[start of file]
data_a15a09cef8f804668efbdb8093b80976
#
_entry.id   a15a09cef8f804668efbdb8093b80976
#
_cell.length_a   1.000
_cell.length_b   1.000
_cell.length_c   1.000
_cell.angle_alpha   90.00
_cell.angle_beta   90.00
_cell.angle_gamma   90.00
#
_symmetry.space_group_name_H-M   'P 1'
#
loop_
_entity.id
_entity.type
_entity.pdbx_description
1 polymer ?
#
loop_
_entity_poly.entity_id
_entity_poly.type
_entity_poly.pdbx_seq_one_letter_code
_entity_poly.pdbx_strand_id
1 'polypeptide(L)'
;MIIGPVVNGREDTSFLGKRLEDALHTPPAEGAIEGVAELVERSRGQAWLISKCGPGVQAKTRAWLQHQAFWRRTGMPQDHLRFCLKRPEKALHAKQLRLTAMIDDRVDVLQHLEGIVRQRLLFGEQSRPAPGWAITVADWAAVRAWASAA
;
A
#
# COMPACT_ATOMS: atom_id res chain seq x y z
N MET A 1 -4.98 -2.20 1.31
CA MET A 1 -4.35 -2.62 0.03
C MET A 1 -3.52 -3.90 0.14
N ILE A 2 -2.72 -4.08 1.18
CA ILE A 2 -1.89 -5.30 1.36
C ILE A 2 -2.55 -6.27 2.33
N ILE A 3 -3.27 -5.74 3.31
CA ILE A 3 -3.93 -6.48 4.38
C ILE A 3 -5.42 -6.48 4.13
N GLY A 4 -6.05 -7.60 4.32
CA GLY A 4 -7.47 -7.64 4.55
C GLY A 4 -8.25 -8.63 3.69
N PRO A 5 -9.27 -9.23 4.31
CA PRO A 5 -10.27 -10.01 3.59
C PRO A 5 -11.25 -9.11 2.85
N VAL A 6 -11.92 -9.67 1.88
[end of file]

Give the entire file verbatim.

data_a15a09cef8f804668efbdb8093b80976
#
_entry.id   a15a09cef8f804668efbdb8093b80976
#
_cell.length_a   1.000
_cell.length_b   1.000
_cell.length_c   1.000
_cell.angle_alpha   90.00
_cell.angle_beta   90.00
_cell.angle_gamma   90.00
#
_symmetry.space_group_name_H-M   'P 1'
#
loop_
_entity.id
_entity.type
_entity.pdbx_description
1 polymer ?
#
loop_
_entity_poly.entity_id
_entity_poly.type
_entity_poly.pdbx_seq_one_letter_code
_entity_poly.pdbx_strand_id
1 'polypeptide(L)'
;MIIGPVVNGREDTSFLGKRLEDALHTPPAEGAIEGVAELVERSRGQAWLISKCGPGVQAKTRAWLQHQAFWRRTGMPQDHLRFCLKRPEKALHAKQLRLTAMIDDRVDVLQHLEGIVRQRLLFGEQSRPAPGWAITVADWAAVRAWASAA
;
A
#
# COMPACT_ATOMS: atom_id res chain seq x y z
N MET A 1 -4.98 -2.20 1.31
CA MET A 1 -4.35 -2.62 0.03
C MET A 1 -3.52 -3.90 0.14
N ILE A 2 -2.72 -4.08 1.18
CA ILE A 2 -1.89 -5.30 1.36
C ILE A 2 -2.55 -6.27 2.33
N ILE A 3 -3.27 -5.74 3.31
CA ILE A 3 -3.93 -6.48 4.38
C ILE A 3 -5.42 -6.48 4.13
N GLY A 4 -6.05 -7.60 4.32
CA GLY A 4 -7.47 -7.64 4.55
C GLY A 4 -8.25 -8.63 3.69
N PRO A 5 -9.27 -9.23 4.31
CA PRO A 5 -10.27 -10.01 3.59
C PRO A 5 -11.25 -9.11 2.85
N VAL A 6 -11.92 -9.67 1.88